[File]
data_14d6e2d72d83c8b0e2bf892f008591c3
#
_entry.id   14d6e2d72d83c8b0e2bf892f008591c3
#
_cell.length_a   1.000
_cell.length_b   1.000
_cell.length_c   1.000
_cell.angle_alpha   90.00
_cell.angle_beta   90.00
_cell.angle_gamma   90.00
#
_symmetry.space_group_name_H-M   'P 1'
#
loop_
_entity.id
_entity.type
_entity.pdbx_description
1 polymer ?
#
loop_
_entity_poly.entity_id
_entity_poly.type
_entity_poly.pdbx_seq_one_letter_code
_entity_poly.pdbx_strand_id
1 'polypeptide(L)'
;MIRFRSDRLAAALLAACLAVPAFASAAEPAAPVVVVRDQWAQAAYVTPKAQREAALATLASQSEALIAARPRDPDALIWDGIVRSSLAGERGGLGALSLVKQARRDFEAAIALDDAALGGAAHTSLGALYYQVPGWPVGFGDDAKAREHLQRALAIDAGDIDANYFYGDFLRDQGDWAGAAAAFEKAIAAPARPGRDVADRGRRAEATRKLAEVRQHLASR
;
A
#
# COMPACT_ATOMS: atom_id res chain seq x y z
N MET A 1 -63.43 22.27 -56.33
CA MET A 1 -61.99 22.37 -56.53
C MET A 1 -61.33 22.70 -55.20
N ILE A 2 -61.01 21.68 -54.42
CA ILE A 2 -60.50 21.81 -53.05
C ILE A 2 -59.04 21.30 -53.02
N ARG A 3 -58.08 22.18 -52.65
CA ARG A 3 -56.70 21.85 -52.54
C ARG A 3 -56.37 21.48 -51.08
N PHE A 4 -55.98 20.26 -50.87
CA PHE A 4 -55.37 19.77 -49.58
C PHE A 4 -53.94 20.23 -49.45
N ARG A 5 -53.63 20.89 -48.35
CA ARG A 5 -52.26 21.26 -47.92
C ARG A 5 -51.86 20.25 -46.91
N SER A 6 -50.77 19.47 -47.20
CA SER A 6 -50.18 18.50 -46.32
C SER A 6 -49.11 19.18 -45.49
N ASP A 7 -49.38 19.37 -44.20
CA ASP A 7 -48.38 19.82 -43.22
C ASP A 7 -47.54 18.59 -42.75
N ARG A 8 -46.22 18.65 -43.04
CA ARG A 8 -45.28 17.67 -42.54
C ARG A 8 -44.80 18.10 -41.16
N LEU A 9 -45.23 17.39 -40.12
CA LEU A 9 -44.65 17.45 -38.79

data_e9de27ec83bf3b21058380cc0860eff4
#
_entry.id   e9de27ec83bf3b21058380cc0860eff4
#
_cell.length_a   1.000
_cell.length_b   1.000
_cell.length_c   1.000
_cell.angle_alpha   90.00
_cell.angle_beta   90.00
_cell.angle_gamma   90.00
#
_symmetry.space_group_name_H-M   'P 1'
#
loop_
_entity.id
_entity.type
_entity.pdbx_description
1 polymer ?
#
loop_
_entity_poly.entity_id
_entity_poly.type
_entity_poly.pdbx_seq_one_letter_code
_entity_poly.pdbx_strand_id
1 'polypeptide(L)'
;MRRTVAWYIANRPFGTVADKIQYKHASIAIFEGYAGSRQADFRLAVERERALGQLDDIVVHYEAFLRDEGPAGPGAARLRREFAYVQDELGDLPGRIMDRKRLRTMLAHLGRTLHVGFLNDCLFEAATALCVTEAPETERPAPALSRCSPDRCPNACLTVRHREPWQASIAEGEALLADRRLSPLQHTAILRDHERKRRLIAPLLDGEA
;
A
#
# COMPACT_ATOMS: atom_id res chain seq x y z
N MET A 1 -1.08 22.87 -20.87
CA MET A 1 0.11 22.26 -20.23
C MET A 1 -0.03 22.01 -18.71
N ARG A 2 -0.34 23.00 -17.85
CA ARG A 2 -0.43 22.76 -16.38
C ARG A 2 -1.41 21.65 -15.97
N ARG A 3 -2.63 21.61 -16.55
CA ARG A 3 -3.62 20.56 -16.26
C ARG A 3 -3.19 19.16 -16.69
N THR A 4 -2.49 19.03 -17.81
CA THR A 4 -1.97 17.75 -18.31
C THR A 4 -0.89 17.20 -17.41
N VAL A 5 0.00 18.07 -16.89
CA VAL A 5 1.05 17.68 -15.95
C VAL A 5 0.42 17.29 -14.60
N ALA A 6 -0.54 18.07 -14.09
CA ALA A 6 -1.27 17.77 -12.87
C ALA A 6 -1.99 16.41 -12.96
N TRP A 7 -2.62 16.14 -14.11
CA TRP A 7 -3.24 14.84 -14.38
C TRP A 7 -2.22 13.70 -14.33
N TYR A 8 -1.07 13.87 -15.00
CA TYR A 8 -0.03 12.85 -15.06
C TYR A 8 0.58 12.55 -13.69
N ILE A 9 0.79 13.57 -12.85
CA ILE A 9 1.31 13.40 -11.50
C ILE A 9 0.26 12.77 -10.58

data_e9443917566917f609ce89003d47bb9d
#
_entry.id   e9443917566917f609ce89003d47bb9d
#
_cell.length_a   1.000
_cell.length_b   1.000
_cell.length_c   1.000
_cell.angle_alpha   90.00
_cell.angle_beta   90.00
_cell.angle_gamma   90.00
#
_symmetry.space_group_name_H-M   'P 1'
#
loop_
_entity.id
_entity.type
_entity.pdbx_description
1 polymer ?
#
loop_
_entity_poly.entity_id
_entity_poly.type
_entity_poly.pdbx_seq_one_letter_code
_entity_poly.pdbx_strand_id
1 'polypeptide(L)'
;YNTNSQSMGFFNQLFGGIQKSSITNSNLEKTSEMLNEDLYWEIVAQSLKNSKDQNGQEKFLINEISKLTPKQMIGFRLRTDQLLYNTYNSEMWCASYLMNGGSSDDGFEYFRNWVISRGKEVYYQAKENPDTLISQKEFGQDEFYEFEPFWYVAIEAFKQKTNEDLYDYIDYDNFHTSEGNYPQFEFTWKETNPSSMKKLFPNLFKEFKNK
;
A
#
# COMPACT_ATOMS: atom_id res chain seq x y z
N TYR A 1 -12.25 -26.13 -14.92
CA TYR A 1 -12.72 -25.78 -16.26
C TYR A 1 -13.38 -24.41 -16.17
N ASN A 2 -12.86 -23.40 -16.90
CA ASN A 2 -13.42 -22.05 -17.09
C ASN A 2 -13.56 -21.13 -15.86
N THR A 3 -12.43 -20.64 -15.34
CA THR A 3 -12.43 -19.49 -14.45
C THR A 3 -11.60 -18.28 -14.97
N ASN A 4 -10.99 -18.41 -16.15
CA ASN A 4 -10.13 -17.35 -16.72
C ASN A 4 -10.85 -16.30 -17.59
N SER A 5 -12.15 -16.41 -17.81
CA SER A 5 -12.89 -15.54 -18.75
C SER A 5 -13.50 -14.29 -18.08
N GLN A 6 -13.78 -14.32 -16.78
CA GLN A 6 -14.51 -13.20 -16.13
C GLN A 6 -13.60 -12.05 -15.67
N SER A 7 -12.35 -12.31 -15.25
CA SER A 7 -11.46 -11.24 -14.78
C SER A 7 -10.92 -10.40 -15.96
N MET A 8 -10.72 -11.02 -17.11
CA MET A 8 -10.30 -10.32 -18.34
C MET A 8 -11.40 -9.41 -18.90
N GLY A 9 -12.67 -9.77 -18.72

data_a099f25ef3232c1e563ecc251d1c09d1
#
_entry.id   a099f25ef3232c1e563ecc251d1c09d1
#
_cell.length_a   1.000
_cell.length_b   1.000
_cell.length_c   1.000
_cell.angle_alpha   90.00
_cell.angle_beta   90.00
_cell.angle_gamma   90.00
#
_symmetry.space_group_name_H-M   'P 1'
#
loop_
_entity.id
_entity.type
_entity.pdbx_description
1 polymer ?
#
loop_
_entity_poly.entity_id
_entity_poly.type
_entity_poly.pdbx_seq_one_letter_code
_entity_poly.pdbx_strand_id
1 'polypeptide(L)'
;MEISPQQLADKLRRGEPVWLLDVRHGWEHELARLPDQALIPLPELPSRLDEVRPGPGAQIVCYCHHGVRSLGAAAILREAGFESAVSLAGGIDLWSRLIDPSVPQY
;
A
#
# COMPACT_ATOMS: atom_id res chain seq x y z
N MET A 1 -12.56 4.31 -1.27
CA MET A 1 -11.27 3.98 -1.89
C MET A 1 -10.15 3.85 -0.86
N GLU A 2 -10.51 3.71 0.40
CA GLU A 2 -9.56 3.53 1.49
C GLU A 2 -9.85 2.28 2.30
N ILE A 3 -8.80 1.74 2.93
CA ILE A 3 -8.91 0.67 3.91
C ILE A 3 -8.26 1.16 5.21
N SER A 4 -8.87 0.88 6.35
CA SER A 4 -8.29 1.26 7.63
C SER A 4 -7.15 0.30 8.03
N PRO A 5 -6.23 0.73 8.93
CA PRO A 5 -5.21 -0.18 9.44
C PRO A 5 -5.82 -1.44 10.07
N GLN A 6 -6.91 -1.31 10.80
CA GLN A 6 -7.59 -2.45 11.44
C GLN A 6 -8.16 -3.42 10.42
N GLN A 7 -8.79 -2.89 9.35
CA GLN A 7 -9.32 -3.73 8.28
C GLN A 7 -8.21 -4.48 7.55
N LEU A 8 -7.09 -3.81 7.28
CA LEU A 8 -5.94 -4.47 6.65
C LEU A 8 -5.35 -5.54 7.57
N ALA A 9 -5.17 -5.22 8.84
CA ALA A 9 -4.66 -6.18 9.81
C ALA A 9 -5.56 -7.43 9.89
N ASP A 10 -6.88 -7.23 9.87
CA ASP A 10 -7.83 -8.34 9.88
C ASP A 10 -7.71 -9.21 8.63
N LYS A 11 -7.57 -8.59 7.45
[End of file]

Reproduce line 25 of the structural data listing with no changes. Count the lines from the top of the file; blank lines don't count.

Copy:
1 'polypeptide(L)'